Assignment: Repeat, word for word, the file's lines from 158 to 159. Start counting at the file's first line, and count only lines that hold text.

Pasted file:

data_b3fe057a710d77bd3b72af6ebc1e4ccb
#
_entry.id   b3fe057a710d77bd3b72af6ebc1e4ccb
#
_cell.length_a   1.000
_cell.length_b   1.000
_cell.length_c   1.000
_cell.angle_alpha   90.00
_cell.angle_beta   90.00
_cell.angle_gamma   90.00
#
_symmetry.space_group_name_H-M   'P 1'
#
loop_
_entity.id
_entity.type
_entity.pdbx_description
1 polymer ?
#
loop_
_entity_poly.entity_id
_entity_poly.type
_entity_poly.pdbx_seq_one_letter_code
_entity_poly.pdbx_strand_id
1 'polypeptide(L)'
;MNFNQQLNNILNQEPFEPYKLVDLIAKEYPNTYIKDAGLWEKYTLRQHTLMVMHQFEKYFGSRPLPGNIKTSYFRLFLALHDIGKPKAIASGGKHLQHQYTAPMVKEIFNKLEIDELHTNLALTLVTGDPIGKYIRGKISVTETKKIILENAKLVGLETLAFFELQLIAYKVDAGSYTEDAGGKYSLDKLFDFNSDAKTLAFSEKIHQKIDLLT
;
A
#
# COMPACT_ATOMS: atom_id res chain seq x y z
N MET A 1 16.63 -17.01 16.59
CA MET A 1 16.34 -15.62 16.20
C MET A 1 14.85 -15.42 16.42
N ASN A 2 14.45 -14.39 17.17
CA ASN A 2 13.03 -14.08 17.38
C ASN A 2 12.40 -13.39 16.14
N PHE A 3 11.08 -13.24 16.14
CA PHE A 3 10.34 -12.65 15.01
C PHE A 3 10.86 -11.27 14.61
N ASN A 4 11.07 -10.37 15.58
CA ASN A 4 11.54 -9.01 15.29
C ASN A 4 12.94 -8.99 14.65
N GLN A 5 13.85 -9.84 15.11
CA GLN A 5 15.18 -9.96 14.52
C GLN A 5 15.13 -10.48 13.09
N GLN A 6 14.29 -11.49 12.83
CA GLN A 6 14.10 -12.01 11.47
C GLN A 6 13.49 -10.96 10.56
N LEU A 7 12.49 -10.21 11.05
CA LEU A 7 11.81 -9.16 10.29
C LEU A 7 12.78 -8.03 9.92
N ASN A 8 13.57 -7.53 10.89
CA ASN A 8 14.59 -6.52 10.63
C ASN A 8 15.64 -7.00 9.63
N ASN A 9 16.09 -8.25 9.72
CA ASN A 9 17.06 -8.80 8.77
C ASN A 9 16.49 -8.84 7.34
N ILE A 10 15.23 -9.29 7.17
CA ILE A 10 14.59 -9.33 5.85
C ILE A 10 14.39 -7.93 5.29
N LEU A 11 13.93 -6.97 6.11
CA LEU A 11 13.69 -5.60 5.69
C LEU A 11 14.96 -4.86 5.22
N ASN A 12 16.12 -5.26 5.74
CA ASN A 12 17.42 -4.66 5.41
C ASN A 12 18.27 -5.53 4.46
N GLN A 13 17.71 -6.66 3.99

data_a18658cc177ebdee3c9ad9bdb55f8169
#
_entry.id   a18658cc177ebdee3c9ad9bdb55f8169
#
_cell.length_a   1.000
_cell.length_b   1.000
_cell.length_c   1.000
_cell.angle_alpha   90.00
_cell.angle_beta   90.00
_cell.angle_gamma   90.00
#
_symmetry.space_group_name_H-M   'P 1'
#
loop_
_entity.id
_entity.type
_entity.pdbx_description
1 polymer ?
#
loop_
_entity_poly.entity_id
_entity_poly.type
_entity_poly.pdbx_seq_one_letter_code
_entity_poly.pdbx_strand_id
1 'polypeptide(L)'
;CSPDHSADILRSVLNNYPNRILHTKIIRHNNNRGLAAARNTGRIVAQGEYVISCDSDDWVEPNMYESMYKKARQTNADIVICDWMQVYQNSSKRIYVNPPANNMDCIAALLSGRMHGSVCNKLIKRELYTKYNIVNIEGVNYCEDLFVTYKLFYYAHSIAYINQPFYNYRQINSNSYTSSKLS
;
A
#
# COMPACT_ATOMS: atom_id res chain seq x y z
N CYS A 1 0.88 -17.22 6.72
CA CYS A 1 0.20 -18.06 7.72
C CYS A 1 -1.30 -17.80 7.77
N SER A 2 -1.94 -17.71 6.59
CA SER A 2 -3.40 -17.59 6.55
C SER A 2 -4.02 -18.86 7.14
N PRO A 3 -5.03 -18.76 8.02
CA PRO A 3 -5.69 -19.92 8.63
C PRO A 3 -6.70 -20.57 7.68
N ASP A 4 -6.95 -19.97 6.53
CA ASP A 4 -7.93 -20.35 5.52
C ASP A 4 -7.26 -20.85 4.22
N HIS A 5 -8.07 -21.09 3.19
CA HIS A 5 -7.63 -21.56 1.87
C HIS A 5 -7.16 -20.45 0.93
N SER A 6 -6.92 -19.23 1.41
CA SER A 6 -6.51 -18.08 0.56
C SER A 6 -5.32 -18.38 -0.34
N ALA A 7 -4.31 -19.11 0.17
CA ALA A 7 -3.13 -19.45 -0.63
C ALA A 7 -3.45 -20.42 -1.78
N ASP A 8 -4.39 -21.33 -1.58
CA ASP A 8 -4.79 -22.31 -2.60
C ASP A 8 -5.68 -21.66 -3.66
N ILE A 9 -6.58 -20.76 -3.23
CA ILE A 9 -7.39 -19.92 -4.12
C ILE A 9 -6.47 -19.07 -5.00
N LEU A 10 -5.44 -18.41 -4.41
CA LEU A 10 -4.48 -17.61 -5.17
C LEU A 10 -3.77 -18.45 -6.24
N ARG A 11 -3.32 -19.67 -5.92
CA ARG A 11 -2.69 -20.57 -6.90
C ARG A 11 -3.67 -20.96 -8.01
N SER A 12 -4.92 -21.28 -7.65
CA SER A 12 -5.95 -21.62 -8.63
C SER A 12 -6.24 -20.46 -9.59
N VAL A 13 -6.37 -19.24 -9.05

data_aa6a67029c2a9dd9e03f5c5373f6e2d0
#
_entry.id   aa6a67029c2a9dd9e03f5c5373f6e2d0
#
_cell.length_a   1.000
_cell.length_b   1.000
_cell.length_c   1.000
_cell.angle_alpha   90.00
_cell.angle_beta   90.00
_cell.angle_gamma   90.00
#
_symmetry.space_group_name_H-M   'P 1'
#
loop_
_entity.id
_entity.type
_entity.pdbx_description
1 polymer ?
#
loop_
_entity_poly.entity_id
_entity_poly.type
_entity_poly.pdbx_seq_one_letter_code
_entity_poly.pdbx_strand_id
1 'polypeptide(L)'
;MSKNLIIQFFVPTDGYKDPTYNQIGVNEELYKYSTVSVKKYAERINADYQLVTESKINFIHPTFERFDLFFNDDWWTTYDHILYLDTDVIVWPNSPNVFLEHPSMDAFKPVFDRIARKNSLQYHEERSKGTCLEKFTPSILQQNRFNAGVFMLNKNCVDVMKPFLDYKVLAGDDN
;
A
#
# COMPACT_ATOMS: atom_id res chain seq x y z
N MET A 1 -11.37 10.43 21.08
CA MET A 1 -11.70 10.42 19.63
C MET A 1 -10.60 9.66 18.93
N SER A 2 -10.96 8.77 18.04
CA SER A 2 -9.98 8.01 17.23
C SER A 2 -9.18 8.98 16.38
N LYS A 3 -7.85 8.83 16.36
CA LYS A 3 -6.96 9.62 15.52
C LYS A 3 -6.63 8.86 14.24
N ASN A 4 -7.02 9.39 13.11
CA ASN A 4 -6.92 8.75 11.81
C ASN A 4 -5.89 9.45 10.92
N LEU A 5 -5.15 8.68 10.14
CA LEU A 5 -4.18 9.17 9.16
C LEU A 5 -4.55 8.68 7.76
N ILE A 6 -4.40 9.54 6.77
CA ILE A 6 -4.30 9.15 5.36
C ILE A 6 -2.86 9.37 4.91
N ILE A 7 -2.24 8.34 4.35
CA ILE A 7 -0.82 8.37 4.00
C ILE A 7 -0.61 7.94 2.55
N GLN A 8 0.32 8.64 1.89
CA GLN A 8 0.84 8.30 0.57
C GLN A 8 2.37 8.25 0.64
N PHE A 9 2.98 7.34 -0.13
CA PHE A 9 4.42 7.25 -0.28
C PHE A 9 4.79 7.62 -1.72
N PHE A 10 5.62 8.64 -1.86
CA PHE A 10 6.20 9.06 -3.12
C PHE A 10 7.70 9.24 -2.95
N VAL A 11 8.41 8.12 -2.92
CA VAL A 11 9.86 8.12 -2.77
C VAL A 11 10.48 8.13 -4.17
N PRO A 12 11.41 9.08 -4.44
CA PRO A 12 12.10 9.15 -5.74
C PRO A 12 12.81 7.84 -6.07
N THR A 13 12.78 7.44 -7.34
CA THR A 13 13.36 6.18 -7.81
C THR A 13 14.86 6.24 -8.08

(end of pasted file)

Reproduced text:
_entity_poly.pdbx_strand_id
1 'polypeptide(L)'